Outspoken Chinese artist Ai Weiwei made floor portraits of 176 people or entities he considers champions of free speech — out of Lego pieces. See them at the Hirshhorn starting late this month. (Ai Weiwei Studio)

‘XYZT: Abstract Landscapes’ at Artechouse, through Sept. 3

Did you visit the Renwick Gallery’s “Wonder”? Then you’re probably a fan of immersive art experiences. Now there’s a new 15,000-square-foot gallery offering exactly that — but with a digital twist. Artechouse’s inaugural exhibition, “XYZT: Abstract Landscapes,” showcases 10 installations by Claire Bardainne and Adrien Mondot, built with such technology as kinetic cameras and image projections. Imagine clouds shifting to the silhouette of your body and light that responds to your every move. $10-$25.

Savor at National Building Museum, Friday and Saturday

You’ll have more room to spread out and explore the 86 craft breweries — including out-of-towners Fulton, The Lost Abbey and Melvin — at Savor’s 10th-anniversary festival, which will take over both the main floor and the mezzanine of the National Building Museum. Each of the 172 beers at this all-you-can-drink event will be paired with a small dish, and more food will be available at the specialty food and beer stations.  7:30 to 11 p.m. $135.

Annapolis Arts Week, Saturday to June 11

The brand-new Annapolis Arts Week gathers four long-running events together under one banner: the Annapolis Arts and Wine Festival, which brings 20 Maryland wineries and hundreds of art and crafts vendors to Navy-Marine Corps Memorial Stadium (June 10-11); the Paint Annapolis outdoor painting competition (Sunday-June 11); the First Sunday Arts Festival that takes over West Street (Sunday), and the two-day Annapolis Irish Festival, a celebration of music and traditional dancing held at the Anne Arundel County Fairgrounds (Friday and Saturday). Beyond those headline events, though, the eight-day Art Week includes multiple block parties, gallery crawls and concerts around town. Prices vary; this weekend’s First Sunday Arts Festival and Paint Annapolis are free.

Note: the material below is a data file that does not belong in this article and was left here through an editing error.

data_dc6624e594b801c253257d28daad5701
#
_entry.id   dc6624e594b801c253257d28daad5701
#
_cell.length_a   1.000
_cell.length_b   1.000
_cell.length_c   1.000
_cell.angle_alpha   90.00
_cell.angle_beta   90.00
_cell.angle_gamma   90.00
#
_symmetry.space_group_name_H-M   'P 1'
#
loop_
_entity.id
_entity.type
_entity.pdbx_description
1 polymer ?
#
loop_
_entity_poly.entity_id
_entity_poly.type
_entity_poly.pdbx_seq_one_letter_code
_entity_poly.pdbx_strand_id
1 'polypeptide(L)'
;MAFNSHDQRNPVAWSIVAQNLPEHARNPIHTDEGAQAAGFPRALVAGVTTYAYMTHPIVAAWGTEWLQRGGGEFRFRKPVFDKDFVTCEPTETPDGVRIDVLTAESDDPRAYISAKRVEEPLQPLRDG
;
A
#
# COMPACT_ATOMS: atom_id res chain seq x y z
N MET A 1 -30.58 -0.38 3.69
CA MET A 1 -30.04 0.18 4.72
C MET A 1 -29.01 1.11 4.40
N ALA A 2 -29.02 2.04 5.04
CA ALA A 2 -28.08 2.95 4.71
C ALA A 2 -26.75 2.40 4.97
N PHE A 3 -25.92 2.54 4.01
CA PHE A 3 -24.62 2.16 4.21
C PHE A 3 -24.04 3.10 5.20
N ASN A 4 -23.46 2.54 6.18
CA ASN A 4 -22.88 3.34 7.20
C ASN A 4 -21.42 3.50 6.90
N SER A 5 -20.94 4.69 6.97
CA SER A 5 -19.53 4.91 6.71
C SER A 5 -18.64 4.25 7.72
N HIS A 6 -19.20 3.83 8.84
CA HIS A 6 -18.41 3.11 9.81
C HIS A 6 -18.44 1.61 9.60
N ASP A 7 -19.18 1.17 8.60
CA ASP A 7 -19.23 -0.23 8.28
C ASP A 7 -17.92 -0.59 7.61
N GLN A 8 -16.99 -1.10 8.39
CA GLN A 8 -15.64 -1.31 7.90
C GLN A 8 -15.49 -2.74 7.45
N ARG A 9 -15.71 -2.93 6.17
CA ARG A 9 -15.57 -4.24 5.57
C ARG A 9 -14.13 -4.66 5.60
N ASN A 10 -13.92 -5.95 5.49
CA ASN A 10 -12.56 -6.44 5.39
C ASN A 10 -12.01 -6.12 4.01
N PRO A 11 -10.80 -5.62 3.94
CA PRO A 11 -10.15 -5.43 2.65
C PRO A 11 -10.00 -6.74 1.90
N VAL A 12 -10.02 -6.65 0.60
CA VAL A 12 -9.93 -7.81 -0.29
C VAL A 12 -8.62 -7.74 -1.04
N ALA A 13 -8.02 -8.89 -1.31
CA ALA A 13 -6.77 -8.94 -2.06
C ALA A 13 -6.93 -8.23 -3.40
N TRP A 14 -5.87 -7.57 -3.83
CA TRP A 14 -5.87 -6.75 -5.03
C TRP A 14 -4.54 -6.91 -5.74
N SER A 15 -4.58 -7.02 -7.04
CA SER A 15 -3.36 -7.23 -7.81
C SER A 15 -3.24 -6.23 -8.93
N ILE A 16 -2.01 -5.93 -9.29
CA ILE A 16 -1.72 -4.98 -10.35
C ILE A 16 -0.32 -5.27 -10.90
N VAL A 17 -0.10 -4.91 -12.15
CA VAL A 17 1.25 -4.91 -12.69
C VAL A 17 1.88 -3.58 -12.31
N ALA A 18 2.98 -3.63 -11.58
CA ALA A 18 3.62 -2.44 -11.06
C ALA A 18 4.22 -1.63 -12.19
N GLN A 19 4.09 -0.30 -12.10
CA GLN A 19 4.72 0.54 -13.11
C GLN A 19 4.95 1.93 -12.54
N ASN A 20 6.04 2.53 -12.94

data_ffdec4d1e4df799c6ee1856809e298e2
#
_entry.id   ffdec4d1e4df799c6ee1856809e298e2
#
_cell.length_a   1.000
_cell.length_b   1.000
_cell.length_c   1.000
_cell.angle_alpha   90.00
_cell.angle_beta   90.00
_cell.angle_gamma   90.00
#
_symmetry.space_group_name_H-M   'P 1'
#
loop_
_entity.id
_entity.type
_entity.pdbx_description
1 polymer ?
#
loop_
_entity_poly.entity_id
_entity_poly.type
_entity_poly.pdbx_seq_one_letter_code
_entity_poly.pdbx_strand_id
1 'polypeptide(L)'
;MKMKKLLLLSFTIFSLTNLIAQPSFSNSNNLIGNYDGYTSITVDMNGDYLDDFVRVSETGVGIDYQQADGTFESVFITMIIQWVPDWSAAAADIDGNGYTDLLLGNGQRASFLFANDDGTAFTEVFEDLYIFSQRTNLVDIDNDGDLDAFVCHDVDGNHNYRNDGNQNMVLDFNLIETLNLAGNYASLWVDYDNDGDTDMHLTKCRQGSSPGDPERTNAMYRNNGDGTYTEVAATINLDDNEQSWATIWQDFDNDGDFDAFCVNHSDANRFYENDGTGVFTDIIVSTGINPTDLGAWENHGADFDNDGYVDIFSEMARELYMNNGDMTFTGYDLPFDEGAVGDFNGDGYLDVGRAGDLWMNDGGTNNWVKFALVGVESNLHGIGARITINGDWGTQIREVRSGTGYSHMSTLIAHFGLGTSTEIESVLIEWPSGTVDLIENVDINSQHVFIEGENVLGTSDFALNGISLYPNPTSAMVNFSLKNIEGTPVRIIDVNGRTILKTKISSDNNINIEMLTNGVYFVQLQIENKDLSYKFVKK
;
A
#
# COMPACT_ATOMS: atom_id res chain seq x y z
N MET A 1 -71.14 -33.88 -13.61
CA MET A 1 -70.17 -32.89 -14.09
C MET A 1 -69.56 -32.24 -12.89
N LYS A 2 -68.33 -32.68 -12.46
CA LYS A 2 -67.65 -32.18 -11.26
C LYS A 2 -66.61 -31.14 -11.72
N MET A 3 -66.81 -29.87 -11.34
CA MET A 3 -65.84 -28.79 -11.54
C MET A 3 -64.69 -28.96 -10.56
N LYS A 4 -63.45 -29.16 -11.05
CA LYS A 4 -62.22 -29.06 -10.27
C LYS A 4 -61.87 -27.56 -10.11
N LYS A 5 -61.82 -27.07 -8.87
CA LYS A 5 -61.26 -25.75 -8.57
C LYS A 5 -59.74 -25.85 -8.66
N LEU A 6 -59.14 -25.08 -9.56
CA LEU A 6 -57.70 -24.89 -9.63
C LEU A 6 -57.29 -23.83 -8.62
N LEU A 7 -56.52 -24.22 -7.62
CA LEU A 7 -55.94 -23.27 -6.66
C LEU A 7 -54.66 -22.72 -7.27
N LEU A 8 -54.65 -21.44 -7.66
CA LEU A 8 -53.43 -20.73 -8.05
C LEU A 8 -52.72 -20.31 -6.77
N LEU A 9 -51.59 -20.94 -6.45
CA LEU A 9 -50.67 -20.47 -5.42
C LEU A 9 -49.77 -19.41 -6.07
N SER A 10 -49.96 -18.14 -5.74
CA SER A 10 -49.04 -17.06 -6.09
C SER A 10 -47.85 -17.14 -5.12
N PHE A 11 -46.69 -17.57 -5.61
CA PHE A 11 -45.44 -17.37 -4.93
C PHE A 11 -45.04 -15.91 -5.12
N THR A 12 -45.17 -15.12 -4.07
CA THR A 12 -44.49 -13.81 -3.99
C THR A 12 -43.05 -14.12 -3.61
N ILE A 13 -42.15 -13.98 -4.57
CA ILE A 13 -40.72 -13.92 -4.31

D.C. Jazz Festival, June 9-18

The music is hard to miss when the D.C. Jazz Festival fires up its horns each spring. There are performances throughout the city at a variety of times, from the free previews and Jazz ’n Families Fun Days at the Phillips Collection to the three-day weekend extravaganza at Yards Park on the Southeast Waterfront. Headliners include Pat Metheny, Robert Glasper, Lalah Hathaway, the Smithsonian Jazz Masterworks Orchestra and the Hiromi & Edmar Castañeda Duo. Prices vary.

Wolf Trap Opera and Halcyon Stage Pop-Up at Union Market, June 10

The Wolf Trap Opera and the arts incubator Halcyon Stage collaborate for a free event in an unusual setting: the food and shopping hall at Union Market in Northeast Washington. The pop-up will be organized as a scavenger hunt, with short opera and chamber music pieces played throughout the popular shopping destination. Noon to 2 p.m. Free.

‘Hedwig and the Angry Inch’ at Kennedy Center, June 13-July 2

The road company of the 2014 Broadway production, now with Euan Morton as the punk rocker of indeterminate gender, winds up its national tour at the Kennedy Center. The musical, which Washington Post theater critic Peter Marks called “hilarious and raucously tuneful,” is directed by Tony Award-winner Michael Mayer (“Spring Awakening”). $59-$159.

D.C. Punk Archive rooftop show at Woodridge Public Library, June 14

The D.C. Public Library’s excellent D.C. Punk Archive basement concert series went on hiatus when the MLK Library closed for renovations in March. It’s returning this summer at a much more seasonally appropriate venue: The rooftop terrace of the Woodridge Library, which was renovated last year. The first show features the experimental jazz of the Elliott Levin Quartet, which includes former Sun Ra Arkestra guitarist David Hotep, and punky local improvisational guitar-and-drums duo Weed Tree. Capacity is limited to 70 people. 6:30 p.m. Free.